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Human society is full of would-be ‘change agents’, a restless mix of campaigners, lobbyists, and officials, both individuals and organizations, set on transforming the world. They want to improve public services, reform laws and regulations, guarantee human rights, get a fairer deal for those on the sharp end, achieve greater recognition for any number of issues, or simply be treated with respect. Striking then, that not many universities have a Department of Change Studies, to which social activists can turn for advice and inspiration. Instead, scholarly discussions of change are fragmented with few conversations crossing disciplinary boundaries, rarely making it onto the radars of those actively seeking change. This book aims to bridge the gap between academia and practice, bringing together the best research from a range of academic disciplines and the evolving practical understanding of activists to explore the topic of social and political change. Drawing on many first-hand examples from the global experience of Oxfam, one of the world’s largest social justice NGOs, as well as insights gleaned from studying and working on international development, it tests ideas and offers the latest thinking on what works to achieve progressive change.

Uma politics; An ethnography of democratization in West Sumba, Indonesia, 1986-2006

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Book Series: Verhandelingen van het Koninklijk Instituut voor Taal-, Land- en Volkenkunde ISBN: 9789067183246 9789004253926 Year: Volume: 260 Pages: XVII, 277 p DOI: 10.26530/OAPEN_393150 Language: English
Publisher: Brill
Subject: Social Sciences
Added to DOAB on : 2011-11-04 00:00:00
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Democracy cannot be implemented overnight. Democratization is an often unpredictable process. This book concentrates on that political transformation in one of Indonesia’s most ‘traditional’ islands, Sumba. Why does democratization create such great opportunities for local politicians with their private agenda’s? Why does regional autonomy, as part of the national democratization program, promote socio-economic inequality in West Sumba? This book is written out of an intimate knowledge of Sumba’s social groupings. Jacqueline Vel lived in Sumba as a development worker for six years in the 1980s and has made frequent return visits for further research since then. She studied every stage of ‘transition to democracy’ in the local context, thus creating this ethnography of democratization. The book analyses themes apparent in a series of chronological events that occurred over a period of twenty years (1986-2006). Uma Politics is the sequel of Vel’s dissertation The Uma Economy, and the title refers to the uniquely Sumbanese type of network politics. The author brings together tradition with the modern economy, government and politics into an evolving, dynamic concept of political culture.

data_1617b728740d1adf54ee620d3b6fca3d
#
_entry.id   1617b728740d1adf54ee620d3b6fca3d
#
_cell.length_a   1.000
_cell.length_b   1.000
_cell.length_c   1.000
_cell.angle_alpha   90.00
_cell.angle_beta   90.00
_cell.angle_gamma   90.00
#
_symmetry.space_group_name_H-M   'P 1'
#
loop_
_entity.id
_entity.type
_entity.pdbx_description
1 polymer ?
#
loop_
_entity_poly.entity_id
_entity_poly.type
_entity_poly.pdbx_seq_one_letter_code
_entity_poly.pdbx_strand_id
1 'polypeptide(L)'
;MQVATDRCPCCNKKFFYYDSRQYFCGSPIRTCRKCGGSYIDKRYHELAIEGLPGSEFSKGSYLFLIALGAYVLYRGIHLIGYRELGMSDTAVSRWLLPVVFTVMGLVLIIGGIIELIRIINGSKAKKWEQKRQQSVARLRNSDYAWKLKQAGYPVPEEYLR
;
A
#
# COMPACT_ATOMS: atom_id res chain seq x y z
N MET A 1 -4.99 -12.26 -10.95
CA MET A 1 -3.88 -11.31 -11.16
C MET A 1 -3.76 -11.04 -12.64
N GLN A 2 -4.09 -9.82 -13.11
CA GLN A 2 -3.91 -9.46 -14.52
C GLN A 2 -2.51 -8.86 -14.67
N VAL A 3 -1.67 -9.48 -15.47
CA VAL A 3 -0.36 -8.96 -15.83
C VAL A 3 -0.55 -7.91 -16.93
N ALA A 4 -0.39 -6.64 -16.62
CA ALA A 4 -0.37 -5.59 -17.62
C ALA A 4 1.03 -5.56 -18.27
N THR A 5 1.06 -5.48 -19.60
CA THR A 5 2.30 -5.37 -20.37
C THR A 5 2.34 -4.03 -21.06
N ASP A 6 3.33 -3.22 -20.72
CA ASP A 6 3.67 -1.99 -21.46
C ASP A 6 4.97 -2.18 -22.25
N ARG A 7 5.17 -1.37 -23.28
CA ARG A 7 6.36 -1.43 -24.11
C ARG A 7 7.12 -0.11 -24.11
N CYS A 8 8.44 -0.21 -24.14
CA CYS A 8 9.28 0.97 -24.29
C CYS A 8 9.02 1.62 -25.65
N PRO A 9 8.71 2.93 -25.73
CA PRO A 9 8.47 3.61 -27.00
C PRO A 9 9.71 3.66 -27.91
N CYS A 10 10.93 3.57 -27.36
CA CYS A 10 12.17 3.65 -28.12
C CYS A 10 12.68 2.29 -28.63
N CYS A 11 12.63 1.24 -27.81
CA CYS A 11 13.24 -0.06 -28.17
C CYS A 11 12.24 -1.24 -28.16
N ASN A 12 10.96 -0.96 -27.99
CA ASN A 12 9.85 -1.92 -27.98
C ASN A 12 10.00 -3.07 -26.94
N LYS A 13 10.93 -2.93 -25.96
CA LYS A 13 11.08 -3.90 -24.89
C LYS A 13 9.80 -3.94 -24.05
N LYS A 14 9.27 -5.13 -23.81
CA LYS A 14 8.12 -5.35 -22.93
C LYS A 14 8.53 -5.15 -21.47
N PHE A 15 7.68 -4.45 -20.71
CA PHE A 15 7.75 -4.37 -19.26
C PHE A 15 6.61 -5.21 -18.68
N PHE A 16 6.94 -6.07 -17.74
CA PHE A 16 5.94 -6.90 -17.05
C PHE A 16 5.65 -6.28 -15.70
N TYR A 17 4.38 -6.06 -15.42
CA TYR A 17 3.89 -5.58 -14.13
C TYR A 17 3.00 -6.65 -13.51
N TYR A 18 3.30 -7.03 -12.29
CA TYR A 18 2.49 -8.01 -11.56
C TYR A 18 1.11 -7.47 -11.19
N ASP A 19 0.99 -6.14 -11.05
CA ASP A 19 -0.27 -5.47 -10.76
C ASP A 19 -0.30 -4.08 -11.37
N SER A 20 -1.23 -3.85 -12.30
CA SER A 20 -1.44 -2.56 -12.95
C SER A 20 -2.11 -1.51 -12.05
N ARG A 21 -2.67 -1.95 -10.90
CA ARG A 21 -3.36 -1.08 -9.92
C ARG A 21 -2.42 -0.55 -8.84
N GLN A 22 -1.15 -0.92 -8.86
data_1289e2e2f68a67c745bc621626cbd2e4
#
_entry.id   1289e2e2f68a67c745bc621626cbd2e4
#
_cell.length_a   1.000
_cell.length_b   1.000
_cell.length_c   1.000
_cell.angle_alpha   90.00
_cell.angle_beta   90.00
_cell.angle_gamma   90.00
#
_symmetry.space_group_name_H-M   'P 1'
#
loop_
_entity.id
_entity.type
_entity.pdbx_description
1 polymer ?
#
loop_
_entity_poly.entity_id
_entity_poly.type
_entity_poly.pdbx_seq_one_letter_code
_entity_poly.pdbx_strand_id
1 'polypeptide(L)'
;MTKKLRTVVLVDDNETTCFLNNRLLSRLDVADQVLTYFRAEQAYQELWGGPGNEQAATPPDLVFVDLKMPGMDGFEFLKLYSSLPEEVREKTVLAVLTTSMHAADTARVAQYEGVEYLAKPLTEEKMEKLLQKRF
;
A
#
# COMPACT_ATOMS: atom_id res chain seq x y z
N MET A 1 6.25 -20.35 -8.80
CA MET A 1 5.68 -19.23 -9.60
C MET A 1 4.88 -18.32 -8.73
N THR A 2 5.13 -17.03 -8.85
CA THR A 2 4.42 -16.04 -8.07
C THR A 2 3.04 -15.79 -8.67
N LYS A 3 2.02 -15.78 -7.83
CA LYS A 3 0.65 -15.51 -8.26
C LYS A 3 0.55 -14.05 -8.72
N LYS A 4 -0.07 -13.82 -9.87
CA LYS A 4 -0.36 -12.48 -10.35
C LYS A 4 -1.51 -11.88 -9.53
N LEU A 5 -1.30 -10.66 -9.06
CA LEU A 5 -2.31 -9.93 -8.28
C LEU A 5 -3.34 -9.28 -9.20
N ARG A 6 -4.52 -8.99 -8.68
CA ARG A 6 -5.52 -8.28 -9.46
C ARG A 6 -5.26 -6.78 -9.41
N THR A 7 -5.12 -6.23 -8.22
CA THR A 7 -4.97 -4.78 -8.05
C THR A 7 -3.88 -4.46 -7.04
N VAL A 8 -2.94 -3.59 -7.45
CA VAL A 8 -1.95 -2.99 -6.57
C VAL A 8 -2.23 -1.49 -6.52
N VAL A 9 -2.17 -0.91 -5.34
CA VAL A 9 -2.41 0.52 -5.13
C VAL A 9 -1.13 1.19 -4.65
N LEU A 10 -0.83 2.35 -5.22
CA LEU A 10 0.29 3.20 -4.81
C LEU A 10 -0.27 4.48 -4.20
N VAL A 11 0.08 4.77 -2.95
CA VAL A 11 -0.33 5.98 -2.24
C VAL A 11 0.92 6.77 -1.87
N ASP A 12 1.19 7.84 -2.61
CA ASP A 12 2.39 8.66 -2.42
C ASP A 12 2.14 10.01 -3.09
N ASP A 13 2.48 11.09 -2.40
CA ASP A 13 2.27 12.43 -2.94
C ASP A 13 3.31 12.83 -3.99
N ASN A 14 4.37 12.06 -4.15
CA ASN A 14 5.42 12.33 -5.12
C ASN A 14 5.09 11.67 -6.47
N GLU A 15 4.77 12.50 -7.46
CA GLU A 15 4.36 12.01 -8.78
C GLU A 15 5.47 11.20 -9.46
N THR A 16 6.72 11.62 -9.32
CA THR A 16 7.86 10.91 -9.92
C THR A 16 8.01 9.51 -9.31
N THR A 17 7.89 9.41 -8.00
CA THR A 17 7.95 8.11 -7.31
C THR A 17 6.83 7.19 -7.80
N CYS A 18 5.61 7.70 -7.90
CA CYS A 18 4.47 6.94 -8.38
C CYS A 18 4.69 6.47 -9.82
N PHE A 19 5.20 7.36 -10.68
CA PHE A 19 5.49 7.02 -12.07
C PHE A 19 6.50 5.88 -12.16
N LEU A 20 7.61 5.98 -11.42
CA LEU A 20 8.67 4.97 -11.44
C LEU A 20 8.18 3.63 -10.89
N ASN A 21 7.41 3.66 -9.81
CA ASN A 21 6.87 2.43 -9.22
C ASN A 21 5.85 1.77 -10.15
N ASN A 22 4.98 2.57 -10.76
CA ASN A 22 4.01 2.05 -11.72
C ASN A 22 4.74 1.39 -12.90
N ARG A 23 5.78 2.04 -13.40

Jacqueline Vel is researcher at the Van Vollenhoven Institute of law, governance and development at Leiden University. Part of the research for this book was for the Modern Indonesia Project of KITLV in Leiden and sponsored by a research fellowship of the IIAS. She is currently involved in research on land law, access to justice, and socio-legal aspects of biofuel production in Indonesia.

Renegotiating boundaries

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Book Series: Verhandelingen van het Koninklijk Instituut voor Taal-, Land- en Volkenkunde ISBN: 9789067182836 9789004260436 Year: Volume: 238 Pages: 540 DOI: 10.26530/OAPEN_376972 Language: English
Publisher: Brill
Added to DOAB on : 2013-10-11 21:10:18
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For decades almost the only social scientists who visited Indonesia’s provinces were anthropologists. Anybody interested in politics or economics spent most of their time in Jakarta, where the action was. Our view of the world’s fourth largest country threatened to become simplistic, lacking that essential graininess. Then, in 1998, Indonesia was plunged into a crisis that could not be understood with simplistic tools. After 32 years of enforced stability, the New Order was at an end. Things began to happen in - the provinces that no one was prepared for. Democratization was one, decentralization another. Ethnic and religious identities emerged that had lain buried under the blanket of the New Order’s modernizing ideology. Unfamiliar, sometimes violent forms of political competition and of rentseeking came to light.
Decentralization was often connected with the neo-liberal desire to reduce state powers and make room for free trade and democracy. To what extent were the goals of good governance and a stronger civil society achieved? How much of the process was ‘captured’ by regional elites to increase their own powers? Amidst the new identity politics, what has happened to citizenship? These are among the central questions addressed in this book.
This volume is the result of a two-year research project at KITLV. It brings together an international group of 24 scholars – mainly from Indonesia and the Netherlands but also from the United States, Australia, Germany, Canada and Portugal.